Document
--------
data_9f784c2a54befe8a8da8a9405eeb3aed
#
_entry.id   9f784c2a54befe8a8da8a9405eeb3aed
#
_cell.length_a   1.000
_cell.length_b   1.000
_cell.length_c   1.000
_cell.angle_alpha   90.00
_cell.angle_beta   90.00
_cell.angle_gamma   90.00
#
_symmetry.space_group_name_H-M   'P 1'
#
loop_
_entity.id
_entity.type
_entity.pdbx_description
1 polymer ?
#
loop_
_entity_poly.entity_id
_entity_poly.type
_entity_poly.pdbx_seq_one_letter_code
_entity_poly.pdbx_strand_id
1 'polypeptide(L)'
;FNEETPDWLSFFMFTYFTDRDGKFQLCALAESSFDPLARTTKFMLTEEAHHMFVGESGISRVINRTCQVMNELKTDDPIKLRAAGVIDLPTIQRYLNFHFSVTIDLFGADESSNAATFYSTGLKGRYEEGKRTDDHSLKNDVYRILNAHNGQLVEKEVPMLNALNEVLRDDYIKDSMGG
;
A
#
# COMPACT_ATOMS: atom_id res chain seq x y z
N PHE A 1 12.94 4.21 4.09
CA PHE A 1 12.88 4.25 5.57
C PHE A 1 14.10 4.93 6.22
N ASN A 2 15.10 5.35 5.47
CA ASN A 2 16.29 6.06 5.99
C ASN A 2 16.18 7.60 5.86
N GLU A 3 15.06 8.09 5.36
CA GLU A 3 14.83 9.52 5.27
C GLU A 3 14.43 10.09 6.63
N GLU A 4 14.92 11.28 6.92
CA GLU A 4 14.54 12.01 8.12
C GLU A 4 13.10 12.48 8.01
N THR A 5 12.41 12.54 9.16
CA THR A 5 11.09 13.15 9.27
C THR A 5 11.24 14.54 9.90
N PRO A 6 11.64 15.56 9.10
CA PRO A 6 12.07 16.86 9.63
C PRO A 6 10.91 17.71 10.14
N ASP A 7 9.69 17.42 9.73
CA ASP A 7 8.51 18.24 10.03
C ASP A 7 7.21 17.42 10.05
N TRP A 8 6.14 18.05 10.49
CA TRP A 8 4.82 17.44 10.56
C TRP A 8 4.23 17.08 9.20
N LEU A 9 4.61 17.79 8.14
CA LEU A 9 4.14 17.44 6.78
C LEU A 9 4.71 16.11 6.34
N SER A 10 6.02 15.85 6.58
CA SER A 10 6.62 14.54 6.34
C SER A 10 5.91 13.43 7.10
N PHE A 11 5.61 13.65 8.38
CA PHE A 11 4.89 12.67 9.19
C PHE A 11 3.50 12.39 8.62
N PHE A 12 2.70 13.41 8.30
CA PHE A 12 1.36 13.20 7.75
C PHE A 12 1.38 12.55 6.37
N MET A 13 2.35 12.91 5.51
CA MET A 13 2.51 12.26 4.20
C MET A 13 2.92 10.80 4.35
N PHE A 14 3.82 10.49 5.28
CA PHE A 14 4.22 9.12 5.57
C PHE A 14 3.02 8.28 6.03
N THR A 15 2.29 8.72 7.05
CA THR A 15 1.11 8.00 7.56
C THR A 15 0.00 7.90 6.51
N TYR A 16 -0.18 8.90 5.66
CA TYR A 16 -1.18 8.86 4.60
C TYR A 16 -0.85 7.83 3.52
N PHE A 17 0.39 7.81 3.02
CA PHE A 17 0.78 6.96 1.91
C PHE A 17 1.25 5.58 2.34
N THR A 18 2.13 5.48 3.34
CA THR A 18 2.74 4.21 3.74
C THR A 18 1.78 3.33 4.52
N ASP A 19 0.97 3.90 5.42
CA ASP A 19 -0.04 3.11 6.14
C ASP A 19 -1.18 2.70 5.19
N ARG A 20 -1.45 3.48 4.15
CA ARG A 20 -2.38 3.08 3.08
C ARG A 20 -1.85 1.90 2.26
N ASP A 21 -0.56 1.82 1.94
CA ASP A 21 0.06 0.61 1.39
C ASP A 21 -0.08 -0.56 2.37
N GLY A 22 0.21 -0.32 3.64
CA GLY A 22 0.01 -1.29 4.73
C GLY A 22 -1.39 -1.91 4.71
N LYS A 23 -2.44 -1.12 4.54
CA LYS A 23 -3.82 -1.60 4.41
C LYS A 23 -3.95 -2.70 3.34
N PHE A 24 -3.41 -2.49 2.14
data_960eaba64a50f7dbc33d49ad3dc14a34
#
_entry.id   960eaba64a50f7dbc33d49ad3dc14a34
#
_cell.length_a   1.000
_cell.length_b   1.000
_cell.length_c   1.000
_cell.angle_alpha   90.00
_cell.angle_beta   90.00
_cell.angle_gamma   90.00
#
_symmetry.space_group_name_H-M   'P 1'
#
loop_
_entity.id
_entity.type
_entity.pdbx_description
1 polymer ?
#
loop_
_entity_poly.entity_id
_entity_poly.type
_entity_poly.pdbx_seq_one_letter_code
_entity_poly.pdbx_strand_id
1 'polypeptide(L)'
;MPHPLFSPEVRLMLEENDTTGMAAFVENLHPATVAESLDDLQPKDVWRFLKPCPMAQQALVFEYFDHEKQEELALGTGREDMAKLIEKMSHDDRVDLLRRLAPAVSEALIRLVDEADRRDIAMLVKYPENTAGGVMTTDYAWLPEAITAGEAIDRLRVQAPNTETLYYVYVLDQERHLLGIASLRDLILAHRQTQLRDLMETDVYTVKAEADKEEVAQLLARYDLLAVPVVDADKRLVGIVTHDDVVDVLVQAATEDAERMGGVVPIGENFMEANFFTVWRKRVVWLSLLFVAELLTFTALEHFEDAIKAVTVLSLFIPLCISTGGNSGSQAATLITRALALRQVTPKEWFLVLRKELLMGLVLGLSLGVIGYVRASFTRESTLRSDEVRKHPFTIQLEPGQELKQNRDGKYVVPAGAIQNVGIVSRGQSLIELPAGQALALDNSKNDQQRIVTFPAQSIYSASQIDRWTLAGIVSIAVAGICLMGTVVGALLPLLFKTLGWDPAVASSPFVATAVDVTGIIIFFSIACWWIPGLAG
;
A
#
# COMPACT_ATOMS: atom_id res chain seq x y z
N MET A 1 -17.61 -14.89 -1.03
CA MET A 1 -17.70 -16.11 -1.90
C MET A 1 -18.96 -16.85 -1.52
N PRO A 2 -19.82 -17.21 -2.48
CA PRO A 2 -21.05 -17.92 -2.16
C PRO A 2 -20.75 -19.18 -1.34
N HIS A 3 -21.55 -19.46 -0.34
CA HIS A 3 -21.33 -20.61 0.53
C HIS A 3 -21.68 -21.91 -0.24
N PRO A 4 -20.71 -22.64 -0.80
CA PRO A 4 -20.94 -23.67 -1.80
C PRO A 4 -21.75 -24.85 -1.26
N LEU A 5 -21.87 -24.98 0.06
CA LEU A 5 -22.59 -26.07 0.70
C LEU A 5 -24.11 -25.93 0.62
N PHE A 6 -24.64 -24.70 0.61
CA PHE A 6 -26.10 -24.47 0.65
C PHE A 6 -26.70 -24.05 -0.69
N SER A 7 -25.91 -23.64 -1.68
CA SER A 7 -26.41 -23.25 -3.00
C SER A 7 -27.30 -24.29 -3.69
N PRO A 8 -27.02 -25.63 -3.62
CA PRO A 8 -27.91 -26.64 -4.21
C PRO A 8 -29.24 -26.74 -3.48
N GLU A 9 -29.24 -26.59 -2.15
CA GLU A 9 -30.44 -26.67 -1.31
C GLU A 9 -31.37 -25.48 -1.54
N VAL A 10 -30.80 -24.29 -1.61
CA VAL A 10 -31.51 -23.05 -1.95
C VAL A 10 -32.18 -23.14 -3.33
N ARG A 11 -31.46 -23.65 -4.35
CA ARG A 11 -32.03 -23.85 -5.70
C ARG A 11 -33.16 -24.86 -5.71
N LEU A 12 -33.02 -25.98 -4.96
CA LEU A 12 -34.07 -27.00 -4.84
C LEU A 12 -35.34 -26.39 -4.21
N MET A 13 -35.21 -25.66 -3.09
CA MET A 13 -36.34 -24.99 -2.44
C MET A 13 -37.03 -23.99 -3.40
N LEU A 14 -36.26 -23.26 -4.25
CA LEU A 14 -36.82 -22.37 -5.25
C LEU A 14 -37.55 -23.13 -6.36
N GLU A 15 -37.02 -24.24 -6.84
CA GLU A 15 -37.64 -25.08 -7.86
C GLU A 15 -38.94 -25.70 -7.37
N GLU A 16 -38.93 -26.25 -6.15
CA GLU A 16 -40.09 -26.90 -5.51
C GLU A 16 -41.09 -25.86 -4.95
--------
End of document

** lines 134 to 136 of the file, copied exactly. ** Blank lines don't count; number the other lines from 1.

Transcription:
N PRO A 2 -19.82 -17.21 -2.48
CA PRO A 2 -21.05 -17.92 -2.16
C PRO A 2 -20.75 -19.18 -1.34